Have you ever wished for extra arms while conducting speech therapy? Who can forget those early days of SLP training and starting of clinical hours. At the time, it seemed impossible to manage everything. I wished for more hands to manage materials, data taking tools, and especially the young clients. If you turned your back, your clients had control of the materials and you became an octopus trying to get them back. This was not a good start to the session.
I got to thinking about the hacks I discovered along the way that made a difference. A grab bag was one of my real life savers. If you haven’t discovered the virtues of a grab bag you have really missed out.
There are lots of advantages to using a grab bag. A bag allows for control of the materials and prevents students from helping themselves to items before you are ready to use them. It allows for controlled turn taking. Only the person with the bag has access to the items. They take items one by one before handing it on to the next person.
It creates intrigue for some students who would not otherwise be interested. Who doesn’t like discovering what is hidden in the mystery bag? And finally, when you find yourself switching locations and working from room to room, you can keep better tabs of those small pieces if they are contained in a bag that is portable.
I used grab bags frequently with my early language learners, especially in small groups. It creates a natural context for communication boards when training core vocabulary such as “I have, I see, I want,” and that mportant question for vocabulary development, “What is it?”. I have used grab bags with a activities such as potato head, the car races, and windup toys. You can use a clear freezer for students who need to see the parts and request them.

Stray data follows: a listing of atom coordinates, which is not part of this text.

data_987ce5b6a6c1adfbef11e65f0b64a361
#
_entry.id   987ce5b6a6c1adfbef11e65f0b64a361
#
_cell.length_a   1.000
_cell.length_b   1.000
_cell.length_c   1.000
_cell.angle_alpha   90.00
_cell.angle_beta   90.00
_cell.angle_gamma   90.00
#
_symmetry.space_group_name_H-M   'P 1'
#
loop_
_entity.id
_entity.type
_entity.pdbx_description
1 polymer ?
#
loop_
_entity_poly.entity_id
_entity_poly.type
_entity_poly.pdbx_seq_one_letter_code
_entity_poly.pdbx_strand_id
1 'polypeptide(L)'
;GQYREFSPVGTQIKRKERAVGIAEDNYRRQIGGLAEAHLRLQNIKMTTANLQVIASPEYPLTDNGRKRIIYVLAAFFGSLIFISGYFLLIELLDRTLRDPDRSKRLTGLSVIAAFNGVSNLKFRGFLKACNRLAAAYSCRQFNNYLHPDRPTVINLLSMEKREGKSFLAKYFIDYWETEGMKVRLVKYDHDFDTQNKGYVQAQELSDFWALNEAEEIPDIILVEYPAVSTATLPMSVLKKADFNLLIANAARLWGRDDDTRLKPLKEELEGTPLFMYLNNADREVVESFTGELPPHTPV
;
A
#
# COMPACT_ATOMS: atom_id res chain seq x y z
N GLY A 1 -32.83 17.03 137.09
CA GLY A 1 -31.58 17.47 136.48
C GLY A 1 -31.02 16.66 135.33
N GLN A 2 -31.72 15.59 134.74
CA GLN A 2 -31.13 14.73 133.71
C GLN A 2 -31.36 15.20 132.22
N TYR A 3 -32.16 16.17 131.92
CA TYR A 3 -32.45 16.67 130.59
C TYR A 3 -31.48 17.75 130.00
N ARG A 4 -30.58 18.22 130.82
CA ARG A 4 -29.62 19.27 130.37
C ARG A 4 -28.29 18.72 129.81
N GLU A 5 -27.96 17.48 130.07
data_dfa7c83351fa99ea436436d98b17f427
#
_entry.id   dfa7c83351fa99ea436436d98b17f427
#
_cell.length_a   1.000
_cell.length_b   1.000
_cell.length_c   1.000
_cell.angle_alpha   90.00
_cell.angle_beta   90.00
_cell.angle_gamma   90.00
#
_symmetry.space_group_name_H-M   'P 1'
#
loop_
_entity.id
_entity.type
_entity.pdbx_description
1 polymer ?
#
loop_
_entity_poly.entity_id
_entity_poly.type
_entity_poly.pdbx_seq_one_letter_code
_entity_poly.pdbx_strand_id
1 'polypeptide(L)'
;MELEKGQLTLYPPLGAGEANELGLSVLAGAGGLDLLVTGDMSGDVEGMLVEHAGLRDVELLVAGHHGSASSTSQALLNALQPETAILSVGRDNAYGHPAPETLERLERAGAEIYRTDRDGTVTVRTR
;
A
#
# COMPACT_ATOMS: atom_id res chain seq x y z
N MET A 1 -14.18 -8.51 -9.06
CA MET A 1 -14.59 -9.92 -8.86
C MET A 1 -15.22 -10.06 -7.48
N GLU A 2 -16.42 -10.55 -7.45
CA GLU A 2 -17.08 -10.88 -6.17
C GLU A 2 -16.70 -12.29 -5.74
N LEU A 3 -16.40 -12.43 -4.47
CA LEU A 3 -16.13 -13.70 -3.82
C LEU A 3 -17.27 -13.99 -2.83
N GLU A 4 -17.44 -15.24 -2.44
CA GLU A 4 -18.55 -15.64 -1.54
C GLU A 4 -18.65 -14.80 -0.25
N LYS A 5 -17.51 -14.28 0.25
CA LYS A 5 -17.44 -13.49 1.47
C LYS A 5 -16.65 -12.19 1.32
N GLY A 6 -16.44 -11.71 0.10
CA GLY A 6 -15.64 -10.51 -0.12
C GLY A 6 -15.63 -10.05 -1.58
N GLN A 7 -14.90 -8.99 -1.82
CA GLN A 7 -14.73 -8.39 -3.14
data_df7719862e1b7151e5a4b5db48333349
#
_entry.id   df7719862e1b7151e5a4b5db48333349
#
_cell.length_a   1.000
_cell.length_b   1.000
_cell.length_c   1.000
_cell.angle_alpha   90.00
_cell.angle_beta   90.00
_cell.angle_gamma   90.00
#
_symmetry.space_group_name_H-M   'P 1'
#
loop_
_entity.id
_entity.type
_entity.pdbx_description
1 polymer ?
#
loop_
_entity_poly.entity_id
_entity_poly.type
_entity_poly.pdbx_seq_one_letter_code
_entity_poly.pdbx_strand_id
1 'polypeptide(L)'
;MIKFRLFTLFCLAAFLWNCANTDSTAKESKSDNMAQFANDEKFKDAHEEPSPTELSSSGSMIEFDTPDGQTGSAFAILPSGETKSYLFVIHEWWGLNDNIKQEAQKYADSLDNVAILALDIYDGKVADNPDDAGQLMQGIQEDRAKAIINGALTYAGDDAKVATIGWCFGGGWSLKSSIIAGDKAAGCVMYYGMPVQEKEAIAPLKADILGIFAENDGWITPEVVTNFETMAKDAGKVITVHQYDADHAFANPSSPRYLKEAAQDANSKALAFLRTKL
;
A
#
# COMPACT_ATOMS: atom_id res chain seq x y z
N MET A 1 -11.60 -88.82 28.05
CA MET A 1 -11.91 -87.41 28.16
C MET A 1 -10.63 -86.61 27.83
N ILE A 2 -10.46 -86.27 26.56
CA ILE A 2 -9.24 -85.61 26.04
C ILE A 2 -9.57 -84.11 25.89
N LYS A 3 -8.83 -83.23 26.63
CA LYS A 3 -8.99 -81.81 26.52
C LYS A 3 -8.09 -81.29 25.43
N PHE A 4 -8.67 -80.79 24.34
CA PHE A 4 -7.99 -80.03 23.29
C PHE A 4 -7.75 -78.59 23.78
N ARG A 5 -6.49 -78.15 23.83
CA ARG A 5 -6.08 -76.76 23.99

Here is an example of a communication board I used with mechanical toys and a grab bag. The board is made from Picto-Selector graph which is a free download. It can be found at https://www.pictoselector.eu/
A bag can also be used with older students seated around a large table. The bag can be passed so items can always be reached. You have one less thing in your hands which really helps when taking data. You can even have different bags and different cards in each so students can work on different objectives by pulling from their bag. I have a lot less trouble with a stack of cards being scattered across the table and floor.
I imagine you are saying, “I want one of those. Give me the directions for that grab bag already.” Well here they are:
Find an old sweater or sweatshirt that has long sleeves and cuffs. Simply cut the sleeve off, turn it inside out and sew across the flat bottom. You can glue the bottom opening closed with a glue gun if you can’t sew or don’t have a sewing machine. Turn it back to the right side and you should have a bag with a cuff opening for the top. Now tell me that isn’t simple.